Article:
Code editor

Here, you can manage the functionality behind your form. On the lefthand side, you can see your form preview and your variables, and on the righthand side you can see the Code editor. There, you can input custom code and call custom variables so that your form can function the way you need it to.

If you want to publish a form without any functionality, you can simply skip this section and publish.



This tab will show you a preview of your form. Depending on how you've set up your components, you will see how they line up when finalized.


Under this tab, you can add custom variables and their values. To add a new variable:

  1. Click + Add Variable.
  2. Type in a name for your variable.
  3. Type in a value.
  4. Check Secure to keep this value private (Optional).

After creating a variable, it will automatically be imported in your code as follows:

from environments import yourVariableHere

You can delete a variable by clicking its corresponding Delete button on the right side.

Code editor

This is your code editor. Here, you can customize your form's code extensively to produce the functionality you want. Based on the components you chose in the UI builder, their layout and their individual property values and settings, the builder will automatically generate a base code structure that outlines your form. You can use this and build on it as you like by manipulating the existing code or using any of your custom variables.

Above the code editor, you have two buttons that you can use: Regenerate and Run.


To test your code after editing, you must click Run to update the form preview.


After your form's base code is generated, when you make changes to your form in the UI builder, the code editor will be modified accordingly. Clicking Regenerate will replace the code with an initial state based on the updated form UI.


Save your code!

If there are any lines of custom code that you want to keep, make sure to have a copy of them with you before regenerating the code editor.

Using the code editor

Here we have an example of how you can make use of the code editor:

from typing import List, Union
from accessor import getValue, repeatRow, setValue, setLoading, getGroupLength
from pyodide.http import pyfetch, FetchResponse
import json

from environments import token

input_r_r4lz7m = ['r_r4lz7m']
button_r_sf4owl = ['r_sf4owl']
paragraph_r_789tb4 = ['r_789tb4']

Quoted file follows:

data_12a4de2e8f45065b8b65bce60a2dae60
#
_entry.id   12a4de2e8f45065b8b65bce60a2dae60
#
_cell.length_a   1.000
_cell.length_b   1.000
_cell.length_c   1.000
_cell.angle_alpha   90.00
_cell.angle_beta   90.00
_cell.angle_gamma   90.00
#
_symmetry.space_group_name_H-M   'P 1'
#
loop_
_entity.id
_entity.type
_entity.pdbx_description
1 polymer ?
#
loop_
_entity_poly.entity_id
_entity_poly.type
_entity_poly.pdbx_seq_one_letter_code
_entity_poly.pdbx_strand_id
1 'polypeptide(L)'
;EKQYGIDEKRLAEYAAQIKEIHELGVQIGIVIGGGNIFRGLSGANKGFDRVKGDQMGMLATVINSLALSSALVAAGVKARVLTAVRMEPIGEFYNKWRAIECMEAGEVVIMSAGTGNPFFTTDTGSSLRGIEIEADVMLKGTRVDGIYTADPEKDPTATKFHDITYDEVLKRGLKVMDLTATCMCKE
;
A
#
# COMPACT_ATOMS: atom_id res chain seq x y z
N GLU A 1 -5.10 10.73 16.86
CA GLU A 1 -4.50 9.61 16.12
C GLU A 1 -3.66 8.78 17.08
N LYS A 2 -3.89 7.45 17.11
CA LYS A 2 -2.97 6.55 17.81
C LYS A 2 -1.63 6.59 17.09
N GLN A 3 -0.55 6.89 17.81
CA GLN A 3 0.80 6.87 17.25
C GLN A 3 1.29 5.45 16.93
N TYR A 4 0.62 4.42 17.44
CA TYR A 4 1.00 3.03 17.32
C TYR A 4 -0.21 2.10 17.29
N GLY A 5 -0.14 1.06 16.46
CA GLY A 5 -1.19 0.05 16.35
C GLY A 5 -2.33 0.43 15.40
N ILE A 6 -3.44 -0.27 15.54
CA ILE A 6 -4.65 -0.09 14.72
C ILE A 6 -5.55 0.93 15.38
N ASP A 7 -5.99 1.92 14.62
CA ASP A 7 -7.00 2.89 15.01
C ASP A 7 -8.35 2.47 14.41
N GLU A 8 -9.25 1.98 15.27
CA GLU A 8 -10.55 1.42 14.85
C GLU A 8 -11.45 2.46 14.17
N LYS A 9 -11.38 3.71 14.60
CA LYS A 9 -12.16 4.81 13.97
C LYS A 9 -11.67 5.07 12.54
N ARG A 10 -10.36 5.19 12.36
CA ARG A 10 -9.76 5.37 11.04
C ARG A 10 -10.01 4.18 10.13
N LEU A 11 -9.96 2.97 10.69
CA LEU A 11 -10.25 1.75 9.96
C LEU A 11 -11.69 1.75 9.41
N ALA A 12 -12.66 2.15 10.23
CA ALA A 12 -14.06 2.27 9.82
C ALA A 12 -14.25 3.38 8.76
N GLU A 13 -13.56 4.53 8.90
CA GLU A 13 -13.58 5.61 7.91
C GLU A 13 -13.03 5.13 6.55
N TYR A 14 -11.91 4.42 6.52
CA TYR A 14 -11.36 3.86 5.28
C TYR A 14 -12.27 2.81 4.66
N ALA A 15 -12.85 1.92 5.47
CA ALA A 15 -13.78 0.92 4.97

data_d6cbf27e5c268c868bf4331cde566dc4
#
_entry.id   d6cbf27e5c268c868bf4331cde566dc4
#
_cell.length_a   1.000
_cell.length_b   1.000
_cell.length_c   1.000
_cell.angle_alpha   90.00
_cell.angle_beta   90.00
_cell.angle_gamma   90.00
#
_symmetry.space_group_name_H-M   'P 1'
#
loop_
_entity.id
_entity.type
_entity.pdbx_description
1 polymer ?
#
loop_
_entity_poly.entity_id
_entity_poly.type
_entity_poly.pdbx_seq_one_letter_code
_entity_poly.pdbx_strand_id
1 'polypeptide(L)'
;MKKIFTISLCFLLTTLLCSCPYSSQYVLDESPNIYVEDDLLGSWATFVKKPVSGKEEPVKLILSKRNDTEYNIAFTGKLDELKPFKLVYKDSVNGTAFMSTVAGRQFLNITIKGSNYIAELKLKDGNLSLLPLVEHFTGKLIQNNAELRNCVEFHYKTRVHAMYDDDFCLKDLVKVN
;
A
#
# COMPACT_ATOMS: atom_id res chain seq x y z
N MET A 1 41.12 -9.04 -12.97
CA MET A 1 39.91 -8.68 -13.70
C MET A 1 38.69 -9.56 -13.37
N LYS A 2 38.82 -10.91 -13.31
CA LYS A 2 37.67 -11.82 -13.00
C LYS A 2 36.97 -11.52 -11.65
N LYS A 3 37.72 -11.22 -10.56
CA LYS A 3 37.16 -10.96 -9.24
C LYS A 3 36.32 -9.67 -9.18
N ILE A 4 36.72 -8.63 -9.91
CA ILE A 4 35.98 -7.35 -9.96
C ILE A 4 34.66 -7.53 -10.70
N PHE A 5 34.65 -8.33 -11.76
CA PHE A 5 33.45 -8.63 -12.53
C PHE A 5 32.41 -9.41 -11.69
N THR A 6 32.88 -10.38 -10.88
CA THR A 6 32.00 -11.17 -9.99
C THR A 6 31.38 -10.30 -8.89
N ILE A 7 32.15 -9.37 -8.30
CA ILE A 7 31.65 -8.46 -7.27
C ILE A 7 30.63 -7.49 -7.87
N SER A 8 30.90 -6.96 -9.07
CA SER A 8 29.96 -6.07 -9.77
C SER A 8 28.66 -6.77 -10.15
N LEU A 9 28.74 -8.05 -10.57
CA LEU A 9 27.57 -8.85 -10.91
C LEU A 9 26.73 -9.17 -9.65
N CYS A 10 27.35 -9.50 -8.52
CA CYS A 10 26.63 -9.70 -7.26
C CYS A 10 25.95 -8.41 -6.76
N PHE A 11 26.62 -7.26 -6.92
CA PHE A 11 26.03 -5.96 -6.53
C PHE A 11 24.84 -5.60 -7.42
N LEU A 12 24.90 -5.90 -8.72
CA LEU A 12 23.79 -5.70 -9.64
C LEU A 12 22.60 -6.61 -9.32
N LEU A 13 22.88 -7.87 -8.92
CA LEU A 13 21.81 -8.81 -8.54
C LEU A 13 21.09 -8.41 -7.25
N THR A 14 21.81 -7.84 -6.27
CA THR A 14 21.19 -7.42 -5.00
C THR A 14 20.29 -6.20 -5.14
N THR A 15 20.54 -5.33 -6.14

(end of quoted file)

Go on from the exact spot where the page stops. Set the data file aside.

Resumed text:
async def on_r_sf4owl_click(path: List[Union[str, int]]):
    value = getValue(input_r_r4lz7m)
    req = await pyfetch('', **{
      'headers': {'accept': "application/json", 'content-type': 'application/json', 'authorization': token},
      'body': json.dumps({'prompt': value, 'max_tokens': 200 }),
      'method': 'POST',
    res = await req.json()
    setValue(paragraph_r_789tb4, res)

In this case, the form has three components: Input, Button, and Paragraph.

Let's say in our case, the button is called Submit. The Input bar takes a text entered by the user in the form of a question. Then, the user clicks Submit.

The text is acquired by the async function using getValue and the input component's ID path.

It is then used as the prompt parameter when using the Pyodide-imported pyfetch command. This makes a request from the LLM to respond to the given text, returning the response as a string.

After this, setValue is used to give the Paragraph component the response text from the model.

Visually, the form has an input bar that the user types a prompt into and upon clicking submit, they will receive a response below the input with the LLM's answer.

This is the most basic version of this use case. It is possible to use a Rating or Approve/Disapprove component to then allow the user to rate the response and annotate how well the LLM did in its answer. The user may also require an additional input box to provide any comments or feedback.

The code could be modified to allow multiple answers by making the Paragraph component repeatable. This means every time an input is submitted, a new Paragraph component appears below with the response to the new prompt.

Publish form

The final step to making your form is to publish it. You can publish your form as it is without generating any items to annotate, or you can publish and begin the item generation process immediately after. Learn more.


Editing forms in use

If you make any changes to a published form after you have already generated items for it, the items that were generated and annotated based on the old form setup may become corrupted and invalid.